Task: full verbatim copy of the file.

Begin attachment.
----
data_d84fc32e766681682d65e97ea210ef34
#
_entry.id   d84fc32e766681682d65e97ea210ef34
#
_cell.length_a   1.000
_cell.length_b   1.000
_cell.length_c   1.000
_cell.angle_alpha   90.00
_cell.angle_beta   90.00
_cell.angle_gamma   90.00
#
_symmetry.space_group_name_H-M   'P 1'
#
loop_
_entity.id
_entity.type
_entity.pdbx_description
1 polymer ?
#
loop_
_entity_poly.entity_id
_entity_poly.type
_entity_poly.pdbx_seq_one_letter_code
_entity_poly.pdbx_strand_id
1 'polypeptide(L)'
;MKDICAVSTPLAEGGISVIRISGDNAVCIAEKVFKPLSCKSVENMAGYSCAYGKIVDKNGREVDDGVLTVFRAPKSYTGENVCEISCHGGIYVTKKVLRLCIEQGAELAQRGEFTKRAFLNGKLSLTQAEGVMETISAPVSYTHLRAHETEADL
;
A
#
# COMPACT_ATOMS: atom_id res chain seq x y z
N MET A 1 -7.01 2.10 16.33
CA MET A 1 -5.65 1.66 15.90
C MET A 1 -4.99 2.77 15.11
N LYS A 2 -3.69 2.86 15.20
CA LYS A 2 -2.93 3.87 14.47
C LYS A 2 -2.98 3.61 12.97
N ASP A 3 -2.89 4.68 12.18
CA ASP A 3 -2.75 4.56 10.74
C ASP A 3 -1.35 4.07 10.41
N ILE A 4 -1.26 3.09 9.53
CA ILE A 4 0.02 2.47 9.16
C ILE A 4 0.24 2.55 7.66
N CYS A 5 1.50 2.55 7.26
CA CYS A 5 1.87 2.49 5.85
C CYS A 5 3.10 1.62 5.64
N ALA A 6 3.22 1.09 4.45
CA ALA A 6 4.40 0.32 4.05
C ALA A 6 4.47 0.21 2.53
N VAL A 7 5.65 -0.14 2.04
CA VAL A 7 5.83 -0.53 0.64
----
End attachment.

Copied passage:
data_d84fc32e766681682d65e97ea210ef34
#
_entry.id   d84fc32e766681682d65e97ea210ef34
#
_cell.length_a   1.000
_cell.length_b   1.000
_cell.length_c   1.000
_cell.angle_alpha   90.00
_cell.angle_beta   90.00
_cell.angle_gamma   90.00
#
_symmetry.space_group_name_H-M   'P 1'
#
loop_
_entity.id
_entity.type
_entity.pdbx_description
1 polymer ?
#
loop_
_entity_poly.entity_id
_entity_poly.type
_entity_poly.pdbx_seq_one_letter_code
_entity_poly.pdbx_strand_id
1 'polypeptide(L)'
;MKDICAVSTPLAEGGISVIRISGDNAVCIAEKVFKPLSCKSVENMAGYSCAYGKIVDKNGREVDDGVLTVFRAPKSYTGENVCEISCHGGIYVTKKVLRLCIEQGAELAQRGEFTKRAFLNGKLSLTQAEGVMETISAPVSYTHLRAHETEADL
;
A
#
# COMPACT_ATOMS: atom_id res chain seq x y z
N MET A 1 -7.01 2.10 16.33
CA MET A 1 -5.65 1.66 15.90
C MET A 1 -4.99 2.77 15.11
N LYS A 2 -3.69 2.86 15.20
CA LYS A 2 -2.93 3.87 14.47
C LYS A 2 -2.98 3.61 12.97
N ASP A 3 -2.89 4.68 12.18
CA ASP A 3 -2.75 4.56 10.74
C ASP A 3 -1.35 4.07 10.41
N ILE A 4 -1.26 3.09 9.53
CA ILE A 4 0.02 2.47 9.16
C ILE A 4 0.24 2.55 7.66
N CYS A 5 1.50 2.55 7.26
CA CYS A 5 1.87 2.49 5.85
C CYS A 5 3.10 1.62 5.64
N ALA A 6 3.22 1.09 4.45
CA ALA A 6 4.40 0.32 4.05
C ALA A 6 4.47 0.21 2.53
N VAL A 7 5.65 -0.14 2.04
CA VAL A 7 5.83 -0.53 0.64